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The Science of Fear: Why We Fear the Things We Shouldn't--and Put Ourselves in Greater Danger Hardcover – Bargain Price, July 17, 2008
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From Publishers Weekly
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--Dan Ariely, author of New York Times bestseller Predictably Irrational
Where writers such as Richard Dawkins, Christopher Hitchens and Francis Wheen have been content largely to enumerate the errors of less rational men and women, Dan Gardner has collated part of what we need to diagnose the problem. If skeptics spent less time moaning about the propensity of their fellows to believe what they want to believe and more time asking why they do so, there might not be such a crisis of reason in the West today.
Terrific. Exceptionally good Has the clarity of Malcolm Gladwell.
Excellent . analyses everything from the medias predilection for irrational scare stories to the cynical use of fear by politicians pushing a particular agenda . Gardner never falls into the trap of becoming frustrated and embittered by the waste and needless worry that he is documenting. A personal anecdote about an unwise foray into a Nigerian slum in search of a stolen wallet disposes of the idea that the author is immune to the foibles he describes. What could easily have been a catalogue of misgovernance and stupidity instead becomes a cheery corrective to modern paranoia.
Those of us who spend our careers in research hope that someone like Daniel Gardner will come along and bring our findings to the world in an engaging and scientifically accurate way. Thank you, Dan! Some books can change the world. This one might.
--Paul Slovic, Professor of Psychology, University of Oregon, past President of The Society for Risk Analysis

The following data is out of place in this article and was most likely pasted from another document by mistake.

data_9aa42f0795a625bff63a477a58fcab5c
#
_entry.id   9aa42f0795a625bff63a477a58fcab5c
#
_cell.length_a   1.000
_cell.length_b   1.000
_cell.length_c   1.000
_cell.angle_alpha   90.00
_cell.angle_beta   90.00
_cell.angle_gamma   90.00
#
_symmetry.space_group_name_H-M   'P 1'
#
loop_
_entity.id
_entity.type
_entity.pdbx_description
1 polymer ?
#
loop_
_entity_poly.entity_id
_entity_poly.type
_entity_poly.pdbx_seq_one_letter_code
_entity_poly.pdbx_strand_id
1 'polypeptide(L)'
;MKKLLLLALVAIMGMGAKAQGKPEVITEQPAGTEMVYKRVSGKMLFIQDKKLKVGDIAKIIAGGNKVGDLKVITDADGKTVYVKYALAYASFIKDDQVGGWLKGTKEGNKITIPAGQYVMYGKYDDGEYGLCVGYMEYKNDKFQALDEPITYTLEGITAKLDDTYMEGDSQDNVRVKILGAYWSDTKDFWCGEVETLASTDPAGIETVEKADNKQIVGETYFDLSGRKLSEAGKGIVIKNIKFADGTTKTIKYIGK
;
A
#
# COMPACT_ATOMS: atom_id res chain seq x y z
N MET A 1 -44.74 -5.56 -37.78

Fear needs a science and Daniel Gardner offers a fast-paced tour of what the most interesting researchers have revealed. The number of things that you don't need to be afraid of is encouraging, but finding out why we still do fear them anyway is fascinating. Essential reading for anyone interested in the social mistakes we make everyday--and how to fix them.
--Tyler Cowen, author of Discover Your Inner Economist
An invaluable resource for anyone who aspires to think clearly.
--The Guardian Elegantly summarises the results of psychological research Gardner is forensic in his dissection of bogus claims in advertising and politics, just as he is lucid about the science explaining why they work.
A fascinating insight into the peculiar and devastating nature of human fear, while training the reader to be ever wary of misleading media announcements.
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Top Customer Reviews
For millions of years animals relied on quick responses for survival. Reaction to potential danger or a possible meal left no time, nor need, for reflecting. Act fast or expire. That kind of brain is now called the limbic system, or "lizard brain". Evolution granted humans a chance to build on that foundation to produce a "thinking" part of the brain. The limbic system is still in place, however, and issuing commands we are rarely aware of. Psychologists, says Gardner, call these System One and System Two. The author, in the best journalist's style, calls these The Gut and The Head. The Gut reacts to crisis situations quickly and effectively. The Head follows along later at a more deliberate pace - if it gets any voice at all.
Gardner is eager to have us understand how these Systems work.Read more ›